Anyone who lived through the next few years knows the rest of the story. Prerecession, “mortgages were far too easy to obtain, and unsustainable mortgages were heavily marketed,” says Stephen Brobeck, of the Consumer Federation of America, an advocacy group that has studied middle-class finances. When the economy went south, families who had benefited from those easy terms, including the Rudolphs, not only struggled to make their payments but were also underwater on their homes. Says Dave, “It was scary. Bridget and I had the conversation about what we would do if we had to walk away.” The Rudolphs were paying 6.25% on an ARM, which had yet to adjust. Eventually, they were able to refinance to a lower rate, making the payments more doable.

Even if the recession hadn’t happened, the couple might have been better off choosing a cheaper neighborhood farther out, says Ross Schmidt, a certified financial planner and member of the Alliance of Comprehensive Planners, which specializes in working with middle-class families. Taking on too much mortgage for the sake of location is a common temptation, he says. “It’s like hearing the Sirens on the rocks. People think, I can’t live anywhere else.” But if you’re making a middle-class income in a high-priced area, “you have to make choices,” says Schmidt, who has advised the Rudolphs.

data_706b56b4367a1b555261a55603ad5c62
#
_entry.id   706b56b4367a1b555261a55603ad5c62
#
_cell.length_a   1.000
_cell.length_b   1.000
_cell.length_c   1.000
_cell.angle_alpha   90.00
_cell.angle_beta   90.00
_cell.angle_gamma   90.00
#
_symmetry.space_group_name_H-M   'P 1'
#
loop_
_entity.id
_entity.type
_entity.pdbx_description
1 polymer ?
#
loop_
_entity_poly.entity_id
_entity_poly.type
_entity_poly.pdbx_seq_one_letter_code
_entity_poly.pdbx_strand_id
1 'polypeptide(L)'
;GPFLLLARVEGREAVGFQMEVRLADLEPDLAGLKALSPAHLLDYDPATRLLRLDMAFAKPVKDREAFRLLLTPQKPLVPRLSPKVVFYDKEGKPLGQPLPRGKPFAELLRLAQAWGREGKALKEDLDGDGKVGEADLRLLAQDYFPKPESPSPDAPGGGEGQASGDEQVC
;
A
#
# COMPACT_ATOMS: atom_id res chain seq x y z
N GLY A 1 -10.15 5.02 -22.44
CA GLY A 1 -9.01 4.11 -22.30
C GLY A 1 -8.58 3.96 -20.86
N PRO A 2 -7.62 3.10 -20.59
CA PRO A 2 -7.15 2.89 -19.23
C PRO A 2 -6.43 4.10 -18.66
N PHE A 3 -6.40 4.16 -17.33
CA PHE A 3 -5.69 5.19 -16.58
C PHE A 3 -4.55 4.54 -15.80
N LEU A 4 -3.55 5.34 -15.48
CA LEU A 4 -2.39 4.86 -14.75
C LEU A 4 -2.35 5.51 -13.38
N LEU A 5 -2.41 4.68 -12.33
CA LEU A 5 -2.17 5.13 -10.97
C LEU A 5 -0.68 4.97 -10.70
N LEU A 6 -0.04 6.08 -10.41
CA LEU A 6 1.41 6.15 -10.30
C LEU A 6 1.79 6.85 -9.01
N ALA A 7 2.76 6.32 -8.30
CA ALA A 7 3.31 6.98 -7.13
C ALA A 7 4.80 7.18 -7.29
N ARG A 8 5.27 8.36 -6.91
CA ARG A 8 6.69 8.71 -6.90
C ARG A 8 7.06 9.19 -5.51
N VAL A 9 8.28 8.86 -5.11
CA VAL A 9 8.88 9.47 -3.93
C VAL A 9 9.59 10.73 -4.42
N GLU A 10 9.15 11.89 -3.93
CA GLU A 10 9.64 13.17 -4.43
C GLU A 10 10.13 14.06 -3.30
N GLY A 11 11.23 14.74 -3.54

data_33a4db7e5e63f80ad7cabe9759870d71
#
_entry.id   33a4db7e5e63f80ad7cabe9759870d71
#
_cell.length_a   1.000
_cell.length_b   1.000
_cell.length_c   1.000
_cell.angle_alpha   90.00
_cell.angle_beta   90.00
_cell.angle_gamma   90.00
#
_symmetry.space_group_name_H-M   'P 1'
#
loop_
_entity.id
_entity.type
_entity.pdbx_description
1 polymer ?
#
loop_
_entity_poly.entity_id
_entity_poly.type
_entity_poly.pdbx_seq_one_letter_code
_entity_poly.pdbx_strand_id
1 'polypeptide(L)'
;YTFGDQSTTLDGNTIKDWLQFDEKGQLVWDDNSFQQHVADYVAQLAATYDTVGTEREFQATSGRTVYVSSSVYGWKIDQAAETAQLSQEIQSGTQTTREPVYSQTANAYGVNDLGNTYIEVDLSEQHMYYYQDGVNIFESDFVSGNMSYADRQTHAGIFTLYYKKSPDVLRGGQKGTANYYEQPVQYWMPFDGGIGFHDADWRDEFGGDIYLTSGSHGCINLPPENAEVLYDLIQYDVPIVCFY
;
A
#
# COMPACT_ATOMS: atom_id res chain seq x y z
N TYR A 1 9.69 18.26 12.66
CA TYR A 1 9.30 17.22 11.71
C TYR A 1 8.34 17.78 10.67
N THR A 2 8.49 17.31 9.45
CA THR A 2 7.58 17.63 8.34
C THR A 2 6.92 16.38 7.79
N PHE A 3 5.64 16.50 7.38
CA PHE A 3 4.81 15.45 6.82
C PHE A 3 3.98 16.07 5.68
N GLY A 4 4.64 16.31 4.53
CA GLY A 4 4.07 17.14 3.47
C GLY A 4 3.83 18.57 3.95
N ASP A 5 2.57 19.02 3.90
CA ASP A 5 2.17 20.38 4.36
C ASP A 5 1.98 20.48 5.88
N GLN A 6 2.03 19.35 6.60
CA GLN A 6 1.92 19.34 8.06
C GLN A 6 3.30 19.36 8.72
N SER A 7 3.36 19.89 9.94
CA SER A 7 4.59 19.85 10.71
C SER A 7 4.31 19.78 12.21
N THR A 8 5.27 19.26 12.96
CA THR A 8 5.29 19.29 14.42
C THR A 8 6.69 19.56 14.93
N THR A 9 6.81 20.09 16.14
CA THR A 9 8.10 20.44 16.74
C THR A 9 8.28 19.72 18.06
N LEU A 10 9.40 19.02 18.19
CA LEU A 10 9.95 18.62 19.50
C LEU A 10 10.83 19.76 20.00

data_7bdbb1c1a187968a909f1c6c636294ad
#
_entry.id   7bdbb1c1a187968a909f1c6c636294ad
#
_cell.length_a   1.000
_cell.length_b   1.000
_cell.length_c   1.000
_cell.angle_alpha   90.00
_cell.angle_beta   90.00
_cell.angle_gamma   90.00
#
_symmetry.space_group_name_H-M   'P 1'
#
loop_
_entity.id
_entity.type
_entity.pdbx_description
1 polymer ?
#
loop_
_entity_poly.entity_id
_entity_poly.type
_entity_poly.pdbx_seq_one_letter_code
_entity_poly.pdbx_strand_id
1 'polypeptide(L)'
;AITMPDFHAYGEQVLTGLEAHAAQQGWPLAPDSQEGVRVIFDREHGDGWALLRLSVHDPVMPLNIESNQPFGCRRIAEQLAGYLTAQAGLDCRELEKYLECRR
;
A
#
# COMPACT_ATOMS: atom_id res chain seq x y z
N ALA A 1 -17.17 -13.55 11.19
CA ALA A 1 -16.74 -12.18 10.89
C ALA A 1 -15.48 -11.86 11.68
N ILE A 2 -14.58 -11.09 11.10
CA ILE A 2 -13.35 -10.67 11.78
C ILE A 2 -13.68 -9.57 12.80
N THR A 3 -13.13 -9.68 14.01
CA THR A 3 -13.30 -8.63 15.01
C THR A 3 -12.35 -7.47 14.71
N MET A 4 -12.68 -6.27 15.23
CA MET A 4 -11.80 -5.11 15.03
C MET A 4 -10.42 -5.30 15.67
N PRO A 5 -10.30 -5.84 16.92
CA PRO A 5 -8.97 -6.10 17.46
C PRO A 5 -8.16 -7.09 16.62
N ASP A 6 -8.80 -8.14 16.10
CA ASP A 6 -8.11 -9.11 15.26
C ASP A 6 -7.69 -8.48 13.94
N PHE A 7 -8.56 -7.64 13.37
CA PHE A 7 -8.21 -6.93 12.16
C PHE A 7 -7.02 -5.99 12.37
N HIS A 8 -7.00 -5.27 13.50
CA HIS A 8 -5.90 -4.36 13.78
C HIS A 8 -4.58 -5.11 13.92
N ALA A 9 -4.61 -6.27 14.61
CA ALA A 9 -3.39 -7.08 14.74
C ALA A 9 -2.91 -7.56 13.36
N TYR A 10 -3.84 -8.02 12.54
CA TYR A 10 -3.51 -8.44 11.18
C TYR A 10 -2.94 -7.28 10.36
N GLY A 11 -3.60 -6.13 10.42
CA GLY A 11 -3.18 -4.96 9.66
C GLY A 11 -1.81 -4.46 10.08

Since 2008, mortgage lenders have tightened their standards: Many now require a 20% down payment, although some lenders have relaxed that requirement. Your total monthly payment usually can’t exceed 28% of your monthly gross income, and monthly payments for all debts usually can’t exceed 36% of income. Dave has mixed feelings about the decision to buy when they did. “We were able to get in with 5% down. You can’t do that anymore. To come up with 20% in this area—if you’re middle class, you don’t have that. For better or for worse, we got into the housing market.” Still, he admits to occasionally sneaking a peak at, the real estate site, to check the estimate on his home value. (It recently came in at $483,000.) “I’ll feel more stable once I know we owe less than what the property is worth.”